RSI complications increase with intubation difficulty

A substudy of a large randomised controlled trial comparing etomidate with ketamine for RSI in the pre-hospital environment, emergency department, and intensive care unit examined immediate complication rates in relation to the intubation difficulty scale score (IDS).
They used the 7-criteria IDS previously developed and evaluated. The variables included in the IDS are as follows:

  1. the number of attempts excluding the first;
  2. the number of extra operators;
  3. the number of additional techniques utilised;
  4. the Cormack grade (0–3 points, grade 1 giving no IDS points);
  5. the intensity of lifting force required (0 points if normal, 1 point if increased);
  6. the need to apply external laryngeal pressure (0 or 1 point, application of cricoid pressure (Sellick manoeuvre) does not alter the score)
  7. vocal cord position (abduction, 0 points; adduction, 1 point). Each criterion was scored and recorded by the physician who performed the procedure.

The sum gives the IDS score, and a score of 0 indicates an easy tracheal intubation at the first attempt by a single operator using a single technique, with a good view of the glottis and abducted vocal cords. Intubation was considered difficult if the score was greater than 5.
There was a positive linear relationship between IDS score and complication rate, and difficult intubation appeared to be a significant independent predictor of death.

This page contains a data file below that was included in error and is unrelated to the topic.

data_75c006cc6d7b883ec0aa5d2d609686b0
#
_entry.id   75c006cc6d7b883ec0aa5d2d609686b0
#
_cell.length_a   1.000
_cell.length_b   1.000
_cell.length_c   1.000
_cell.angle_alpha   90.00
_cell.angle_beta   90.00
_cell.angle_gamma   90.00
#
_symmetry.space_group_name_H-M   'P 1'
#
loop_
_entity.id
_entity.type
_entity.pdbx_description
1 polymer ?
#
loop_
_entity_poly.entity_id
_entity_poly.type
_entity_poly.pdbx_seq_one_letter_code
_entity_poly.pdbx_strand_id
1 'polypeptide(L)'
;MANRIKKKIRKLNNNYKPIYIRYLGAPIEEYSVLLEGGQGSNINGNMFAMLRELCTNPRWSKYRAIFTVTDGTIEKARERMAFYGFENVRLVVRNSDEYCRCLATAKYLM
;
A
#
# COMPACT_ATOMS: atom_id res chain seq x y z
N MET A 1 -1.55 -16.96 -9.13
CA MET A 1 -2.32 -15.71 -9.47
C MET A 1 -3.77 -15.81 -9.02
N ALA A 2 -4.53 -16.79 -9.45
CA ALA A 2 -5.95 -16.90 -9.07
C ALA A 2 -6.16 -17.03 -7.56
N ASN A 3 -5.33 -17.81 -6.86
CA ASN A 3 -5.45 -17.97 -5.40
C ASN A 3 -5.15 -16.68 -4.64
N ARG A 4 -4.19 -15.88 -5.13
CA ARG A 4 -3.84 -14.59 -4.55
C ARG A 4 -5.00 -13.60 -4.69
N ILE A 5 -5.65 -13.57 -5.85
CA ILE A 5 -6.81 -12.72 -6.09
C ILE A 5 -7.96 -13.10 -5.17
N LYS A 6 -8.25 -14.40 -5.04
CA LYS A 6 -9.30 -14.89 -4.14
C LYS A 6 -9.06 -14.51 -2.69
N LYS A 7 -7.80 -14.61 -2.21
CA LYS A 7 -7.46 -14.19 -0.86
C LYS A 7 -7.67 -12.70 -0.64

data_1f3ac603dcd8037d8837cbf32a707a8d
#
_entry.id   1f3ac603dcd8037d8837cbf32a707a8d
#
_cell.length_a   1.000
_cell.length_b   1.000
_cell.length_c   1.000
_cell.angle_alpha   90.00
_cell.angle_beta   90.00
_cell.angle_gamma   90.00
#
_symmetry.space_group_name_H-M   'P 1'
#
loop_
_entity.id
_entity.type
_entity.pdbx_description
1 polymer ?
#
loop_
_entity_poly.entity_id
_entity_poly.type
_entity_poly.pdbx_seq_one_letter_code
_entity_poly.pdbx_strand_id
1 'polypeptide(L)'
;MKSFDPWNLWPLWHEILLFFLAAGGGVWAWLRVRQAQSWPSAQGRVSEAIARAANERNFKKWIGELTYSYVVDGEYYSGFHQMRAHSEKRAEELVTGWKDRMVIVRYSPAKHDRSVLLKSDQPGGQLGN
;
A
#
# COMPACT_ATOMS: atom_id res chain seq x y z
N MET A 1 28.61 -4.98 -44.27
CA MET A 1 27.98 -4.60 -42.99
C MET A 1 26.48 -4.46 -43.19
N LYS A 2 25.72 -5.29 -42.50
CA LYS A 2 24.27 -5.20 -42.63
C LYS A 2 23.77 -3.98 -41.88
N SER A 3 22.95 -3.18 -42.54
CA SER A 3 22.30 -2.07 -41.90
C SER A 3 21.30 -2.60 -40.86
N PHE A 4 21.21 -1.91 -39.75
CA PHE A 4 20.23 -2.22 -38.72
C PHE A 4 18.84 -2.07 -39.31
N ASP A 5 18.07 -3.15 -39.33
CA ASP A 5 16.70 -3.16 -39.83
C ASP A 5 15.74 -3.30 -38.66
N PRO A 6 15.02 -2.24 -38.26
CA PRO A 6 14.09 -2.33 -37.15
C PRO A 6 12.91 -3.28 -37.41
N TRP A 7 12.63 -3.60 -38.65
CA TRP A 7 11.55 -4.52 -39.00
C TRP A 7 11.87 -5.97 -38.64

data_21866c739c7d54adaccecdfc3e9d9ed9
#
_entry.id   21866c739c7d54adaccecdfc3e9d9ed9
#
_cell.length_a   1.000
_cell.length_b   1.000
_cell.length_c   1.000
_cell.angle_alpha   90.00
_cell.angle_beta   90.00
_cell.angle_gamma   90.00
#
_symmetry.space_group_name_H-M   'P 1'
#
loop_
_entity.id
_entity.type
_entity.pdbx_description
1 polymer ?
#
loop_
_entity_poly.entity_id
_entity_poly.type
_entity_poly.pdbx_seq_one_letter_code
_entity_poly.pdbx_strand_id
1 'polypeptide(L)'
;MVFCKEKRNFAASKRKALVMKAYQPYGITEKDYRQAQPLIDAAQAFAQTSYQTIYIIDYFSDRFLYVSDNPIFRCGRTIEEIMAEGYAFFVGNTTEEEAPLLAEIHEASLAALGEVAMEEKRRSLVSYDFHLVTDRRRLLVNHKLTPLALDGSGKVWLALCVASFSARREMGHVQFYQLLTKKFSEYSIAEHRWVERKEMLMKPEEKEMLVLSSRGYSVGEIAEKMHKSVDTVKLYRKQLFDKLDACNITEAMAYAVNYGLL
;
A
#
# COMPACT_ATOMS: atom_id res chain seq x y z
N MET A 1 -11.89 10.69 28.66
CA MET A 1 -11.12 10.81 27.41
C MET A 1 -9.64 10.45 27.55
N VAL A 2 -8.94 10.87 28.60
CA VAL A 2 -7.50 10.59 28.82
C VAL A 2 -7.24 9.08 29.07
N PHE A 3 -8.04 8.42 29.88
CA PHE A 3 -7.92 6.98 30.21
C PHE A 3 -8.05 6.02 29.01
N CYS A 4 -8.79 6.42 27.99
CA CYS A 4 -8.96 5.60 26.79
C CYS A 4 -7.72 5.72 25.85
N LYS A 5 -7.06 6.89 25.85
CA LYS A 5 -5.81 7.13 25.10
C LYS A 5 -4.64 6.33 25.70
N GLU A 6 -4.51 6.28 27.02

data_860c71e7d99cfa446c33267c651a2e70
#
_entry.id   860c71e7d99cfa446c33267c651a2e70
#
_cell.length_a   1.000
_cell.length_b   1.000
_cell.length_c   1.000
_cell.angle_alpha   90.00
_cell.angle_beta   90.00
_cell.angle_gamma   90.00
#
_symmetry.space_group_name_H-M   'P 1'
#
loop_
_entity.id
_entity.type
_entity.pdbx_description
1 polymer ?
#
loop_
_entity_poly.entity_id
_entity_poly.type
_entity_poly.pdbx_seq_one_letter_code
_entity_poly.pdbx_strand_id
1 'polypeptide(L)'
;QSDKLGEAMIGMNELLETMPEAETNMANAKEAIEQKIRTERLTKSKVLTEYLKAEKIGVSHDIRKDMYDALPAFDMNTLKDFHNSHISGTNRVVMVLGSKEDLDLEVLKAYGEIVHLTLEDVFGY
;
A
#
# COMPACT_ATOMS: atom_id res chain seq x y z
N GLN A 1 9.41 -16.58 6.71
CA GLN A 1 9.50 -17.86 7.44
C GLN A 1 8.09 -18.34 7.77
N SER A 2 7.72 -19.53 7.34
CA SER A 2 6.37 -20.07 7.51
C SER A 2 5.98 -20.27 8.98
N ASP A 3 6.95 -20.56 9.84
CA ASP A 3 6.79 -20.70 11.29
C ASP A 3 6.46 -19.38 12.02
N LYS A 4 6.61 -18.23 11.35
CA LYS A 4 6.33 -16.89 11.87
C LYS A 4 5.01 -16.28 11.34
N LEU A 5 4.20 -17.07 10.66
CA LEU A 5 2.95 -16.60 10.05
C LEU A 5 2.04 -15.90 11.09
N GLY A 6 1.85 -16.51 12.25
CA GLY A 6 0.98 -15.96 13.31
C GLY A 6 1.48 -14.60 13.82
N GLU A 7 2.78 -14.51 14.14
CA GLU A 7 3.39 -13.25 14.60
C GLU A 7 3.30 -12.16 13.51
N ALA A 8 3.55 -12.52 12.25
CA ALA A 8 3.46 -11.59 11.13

OBJECTIVES: To evaluate the association between emergency tracheal intubation difficulty and the occurrence of immediate complications and mortality, when standardised airway management is performed by emergency physicians.

METHODS: The present study was a substudy of the KETAmine SEDation (KETASED) trial, which compared morbidity and mortality after randomisation to one of two techniques for rapid sequence intubation in an emergency setting. Intubation difficulty was measured using the intubation difficulty scale (IDS) score. Complications recognised within 5min of endotracheal intubation were recorded. We used multivariate logistic regression analysis to determine the factors associated with the occurrence of complications. Finally, a Cox proportional hazards regression model was used to examine the association of difficult intubation with survival until 28 days.

RESULTS: A total of 650 patients were included, with mean age of 55±19 years. Difficult intubation (IDS >5) was recorded in 73 (11%) patients and a total of 248 complications occurred in 192 patients (30%). Patients with at least one complication had a significantly higher median IDS score than those without any complications. The occurrence of a complication was independently associated with intubation difficulty (odds ratio 5.9; 95% confidence interval (CI) [3.5;10.1], p<0.0001) after adjustment on other significant factors. There was a positive linear relationship between IDS score and complication rate (R(2)=0.83; p<0.001). The Cox model for 28-day mortality indicated that difficult intubation (hazard ratio 1.59; 95%CI [1.04;2.42], p=0.03) was a significant independent predictor of death.

CONCLUSION: Difficult intubation, measured by the IDS score, is associated with increased morbidity and mortality in patients managed under emergent conditions.

Morbidity related to emergency endotracheal intubation—A substudy of the KETAmine SEDation trial
Resuscitation. 2011 May;82(5):517-22

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